“Social tipping points can follow similar patterns to Earth system tipping points, so there can also be cascades or domino effects,” says Caroline Zimm from the International Institute for Applied Systems Analysis in Laxenburg, Austria. Zimm is lead author of the chapter on social and positive tipping points.
According to the report, renewable energies have reached their tipping point because they have become increasingly cost-efficient and are sometimes already cheaper than oil, gas or coal - the most important prerequisite for their further widespread use. Another example of a positive domino effect is electromobility, says Zimm. As they become more widespread, there is greater demand and more innovation in battery research. "This reduces costs and is relevant not only for e-mobility, but also for renewable energies and their storage." Wind farms, for example, also rely on efficient and compact storage technology in order to "temporarily store" the electricity generated for low-wind weather conditions.
However, such positive tipping effects do not arise out of thin air, says Zimm, but rather as a result of political decisions. A current example of this is the breakthrough in electromobility in Norway. Since the 1990s, the Norwegian government has been providing targeted incentives for the purchase of e-cars: it reduced the VAT on e-mobiles, subsidized their purchase and built up a well-functioning charging infrastructure over the years. Between 2015 and 2022 alone, the number of publicly accessible charging points across the country grew by more than 300 percent to more than 24,000.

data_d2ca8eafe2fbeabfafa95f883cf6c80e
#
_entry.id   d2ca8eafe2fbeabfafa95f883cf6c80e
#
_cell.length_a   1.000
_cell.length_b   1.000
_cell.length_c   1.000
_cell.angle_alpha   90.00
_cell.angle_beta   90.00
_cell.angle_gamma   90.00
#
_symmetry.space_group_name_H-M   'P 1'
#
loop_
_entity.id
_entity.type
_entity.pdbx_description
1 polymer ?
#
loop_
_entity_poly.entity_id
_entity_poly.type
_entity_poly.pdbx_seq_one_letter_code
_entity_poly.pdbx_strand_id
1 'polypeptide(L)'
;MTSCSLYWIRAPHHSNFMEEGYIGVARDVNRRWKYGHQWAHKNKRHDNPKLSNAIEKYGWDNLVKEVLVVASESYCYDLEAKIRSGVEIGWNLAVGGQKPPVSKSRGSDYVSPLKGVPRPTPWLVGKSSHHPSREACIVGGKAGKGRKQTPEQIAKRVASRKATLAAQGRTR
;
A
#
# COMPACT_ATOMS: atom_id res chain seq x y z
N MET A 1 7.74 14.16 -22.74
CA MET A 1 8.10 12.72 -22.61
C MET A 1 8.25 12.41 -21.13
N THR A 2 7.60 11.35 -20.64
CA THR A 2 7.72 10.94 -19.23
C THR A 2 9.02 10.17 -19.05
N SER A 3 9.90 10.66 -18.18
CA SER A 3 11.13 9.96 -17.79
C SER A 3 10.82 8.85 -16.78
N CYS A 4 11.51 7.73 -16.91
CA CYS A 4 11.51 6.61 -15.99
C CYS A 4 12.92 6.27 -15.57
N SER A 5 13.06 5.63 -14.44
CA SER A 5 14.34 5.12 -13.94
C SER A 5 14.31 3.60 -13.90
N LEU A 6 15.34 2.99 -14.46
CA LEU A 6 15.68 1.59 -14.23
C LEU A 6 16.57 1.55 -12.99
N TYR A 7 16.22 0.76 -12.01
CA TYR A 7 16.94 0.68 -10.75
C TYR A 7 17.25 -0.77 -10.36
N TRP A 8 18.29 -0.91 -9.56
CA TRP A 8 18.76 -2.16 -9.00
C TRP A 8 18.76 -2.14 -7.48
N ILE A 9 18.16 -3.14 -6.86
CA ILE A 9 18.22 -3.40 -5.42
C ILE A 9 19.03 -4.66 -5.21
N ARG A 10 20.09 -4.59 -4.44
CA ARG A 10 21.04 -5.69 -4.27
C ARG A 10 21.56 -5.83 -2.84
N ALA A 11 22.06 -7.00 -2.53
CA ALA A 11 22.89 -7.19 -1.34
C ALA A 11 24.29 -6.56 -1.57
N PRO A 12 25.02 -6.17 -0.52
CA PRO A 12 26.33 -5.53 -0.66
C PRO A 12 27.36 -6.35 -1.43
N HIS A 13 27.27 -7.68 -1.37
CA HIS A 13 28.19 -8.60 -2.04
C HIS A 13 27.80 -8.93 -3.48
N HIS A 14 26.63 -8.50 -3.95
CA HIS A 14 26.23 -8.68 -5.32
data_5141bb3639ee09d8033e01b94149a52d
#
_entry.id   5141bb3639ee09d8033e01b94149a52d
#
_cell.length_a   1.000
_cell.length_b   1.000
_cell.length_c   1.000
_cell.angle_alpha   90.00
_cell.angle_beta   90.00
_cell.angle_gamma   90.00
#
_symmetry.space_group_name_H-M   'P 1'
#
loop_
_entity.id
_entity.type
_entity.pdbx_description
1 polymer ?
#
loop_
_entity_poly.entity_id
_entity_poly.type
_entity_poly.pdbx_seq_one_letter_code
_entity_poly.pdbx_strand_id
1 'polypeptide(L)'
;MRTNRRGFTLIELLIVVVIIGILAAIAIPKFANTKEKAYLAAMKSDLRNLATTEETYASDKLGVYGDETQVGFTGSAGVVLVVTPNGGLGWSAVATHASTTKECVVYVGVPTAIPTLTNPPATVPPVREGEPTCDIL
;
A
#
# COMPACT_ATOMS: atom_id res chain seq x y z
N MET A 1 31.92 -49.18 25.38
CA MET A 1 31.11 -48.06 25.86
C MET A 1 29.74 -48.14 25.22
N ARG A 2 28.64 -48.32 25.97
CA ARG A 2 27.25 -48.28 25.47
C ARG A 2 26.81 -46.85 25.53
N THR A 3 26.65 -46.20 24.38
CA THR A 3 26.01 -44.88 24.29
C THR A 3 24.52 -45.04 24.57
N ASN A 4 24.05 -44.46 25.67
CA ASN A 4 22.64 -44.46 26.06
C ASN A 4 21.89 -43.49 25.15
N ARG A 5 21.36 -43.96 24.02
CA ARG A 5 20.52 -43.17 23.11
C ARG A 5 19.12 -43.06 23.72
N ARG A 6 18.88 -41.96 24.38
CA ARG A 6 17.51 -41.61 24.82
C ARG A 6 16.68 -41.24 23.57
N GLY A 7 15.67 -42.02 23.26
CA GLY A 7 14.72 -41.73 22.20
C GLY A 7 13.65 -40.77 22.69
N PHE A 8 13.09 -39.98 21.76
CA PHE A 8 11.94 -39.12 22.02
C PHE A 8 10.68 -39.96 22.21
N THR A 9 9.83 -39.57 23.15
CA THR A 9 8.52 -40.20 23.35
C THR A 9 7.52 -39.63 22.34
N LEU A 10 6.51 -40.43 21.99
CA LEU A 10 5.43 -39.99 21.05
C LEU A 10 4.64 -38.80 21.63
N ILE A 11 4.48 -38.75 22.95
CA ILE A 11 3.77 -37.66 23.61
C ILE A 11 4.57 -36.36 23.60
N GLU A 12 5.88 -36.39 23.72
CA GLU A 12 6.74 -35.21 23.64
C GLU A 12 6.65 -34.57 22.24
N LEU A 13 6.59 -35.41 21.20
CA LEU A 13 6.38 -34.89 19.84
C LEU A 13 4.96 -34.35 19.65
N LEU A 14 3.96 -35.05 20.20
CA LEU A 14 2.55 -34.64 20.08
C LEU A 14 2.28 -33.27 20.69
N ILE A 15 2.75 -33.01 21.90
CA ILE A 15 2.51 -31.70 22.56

It took until 2016 for the electric vehicle market in Norway to pick up significantly. But then he literally exploded. There are still many more combustion engines than electric cars on Norway's roads. But at the end of 2022, the share of electric cars in new cars was an impressive 80 percent, while in Germany it was only around 25 percent. Norway is currently experiencing a classic domino effect, triggered by consistent political decisions.
However, the authors of the Global Report admit that many research questions remain unanswered, particularly when it comes to social tipping effects and their feedback from climate change. The general concept of tipping points is also not without controversy. It is currently not possible to predict with certainty when complex systems such as the Amazon or the Antarctic ice will begin to change more and more rapidly and to what extent this will actually be irreversible.
Gerrit Lohmann researches at the Alfred Wegener Institute/Helmholtz Center for Polar and Marine Research in Bremerhaven and was not involved in the current report. In addition to the many uncertainties in defining concrete tipping points, he is also critical of their completely future-oriented approach: "I find the concept helpful in understanding long-term stability effects. But on the other hand, the concept suggests that one lives in security "if you are below certain threshold values".
But especially when it comes to extreme weather, such as drought or floods like in the Ahr Valley, one has to counter this: "We are actually already in the middle of climate change. And the extreme weather events are increasing, even though we have not yet experienced any changes as serious as the loss of the Antarctic ice cap." One must therefore be careful when communicating tipping points "so that the impression does not arise that we are on a safe path below 2 degrees."